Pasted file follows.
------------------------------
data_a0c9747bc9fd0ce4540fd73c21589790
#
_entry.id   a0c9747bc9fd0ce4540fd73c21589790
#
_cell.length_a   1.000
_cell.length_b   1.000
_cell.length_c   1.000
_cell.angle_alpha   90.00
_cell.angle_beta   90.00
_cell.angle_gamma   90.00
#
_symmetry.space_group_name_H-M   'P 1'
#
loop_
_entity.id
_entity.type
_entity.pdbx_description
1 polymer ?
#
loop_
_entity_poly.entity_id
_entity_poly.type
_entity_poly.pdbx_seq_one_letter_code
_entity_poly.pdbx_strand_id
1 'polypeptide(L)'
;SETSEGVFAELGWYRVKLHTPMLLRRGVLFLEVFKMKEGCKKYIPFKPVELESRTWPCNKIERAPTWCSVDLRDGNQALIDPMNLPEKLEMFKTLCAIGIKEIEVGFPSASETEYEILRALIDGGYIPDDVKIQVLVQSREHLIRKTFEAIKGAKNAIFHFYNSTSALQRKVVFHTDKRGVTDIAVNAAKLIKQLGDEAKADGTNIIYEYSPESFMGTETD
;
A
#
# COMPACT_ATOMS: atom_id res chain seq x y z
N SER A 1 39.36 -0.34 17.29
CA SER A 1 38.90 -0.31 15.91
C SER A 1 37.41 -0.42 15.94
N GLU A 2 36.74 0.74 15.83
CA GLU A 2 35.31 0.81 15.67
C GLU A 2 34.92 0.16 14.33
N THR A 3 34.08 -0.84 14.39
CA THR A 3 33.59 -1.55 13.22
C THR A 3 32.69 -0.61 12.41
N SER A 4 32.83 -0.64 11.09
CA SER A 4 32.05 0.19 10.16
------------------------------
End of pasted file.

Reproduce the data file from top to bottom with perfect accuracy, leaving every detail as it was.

data_a0c9747bc9fd0ce4540fd73c21589790
#
_entry.id   a0c9747bc9fd0ce4540fd73c21589790
#
_cell.length_a   1.000
_cell.length_b   1.000
_cell.length_c   1.000
_cell.angle_alpha   90.00
_cell.angle_beta   90.00
_cell.angle_gamma   90.00
#
_symmetry.space_group_name_H-M   'P 1'
#
loop_
_entity.id
_entity.type
_entity.pdbx_description
1 polymer ?
#
loop_
_entity_poly.entity_id
_entity_poly.type
_entity_poly.pdbx_seq_one_letter_code
_entity_poly.pdbx_strand_id
1 'polypeptide(L)'
;SETSEGVFAELGWYRVKLHTPMLLRRGVLFLEVFKMKEGCKKYIPFKPVELESRTWPCNKIERAPTWCSVDLRDGNQALIDPMNLPEKLEMFKTLCAIGIKEIEVGFPSASETEYEILRALIDGGYIPDDVKIQVLVQSREHLIRKTFEAIKGAKNAIFHFYNSTSALQRKVVFHTDKRGVTDIAVNAAKLIKQLGDEAKADGTNIIYEYSPESFMGTETD
;
A
#
# COMPACT_ATOMS: atom_id res chain seq x y z
N SER A 1 39.36 -0.34 17.29
CA SER A 1 38.90 -0.31 15.91
C SER A 1 37.41 -0.42 15.94
N GLU A 2 36.74 0.74 15.83
CA GLU A 2 35.31 0.81 15.67
C GLU A 2 34.92 0.16 14.33
N THR A 3 34.08 -0.84 14.39
CA THR A 3 33.59 -1.55 13.22
C THR A 3 32.69 -0.61 12.41
N SER A 4 32.83 -0.64 11.09
CA SER A 4 32.05 0.19 10.16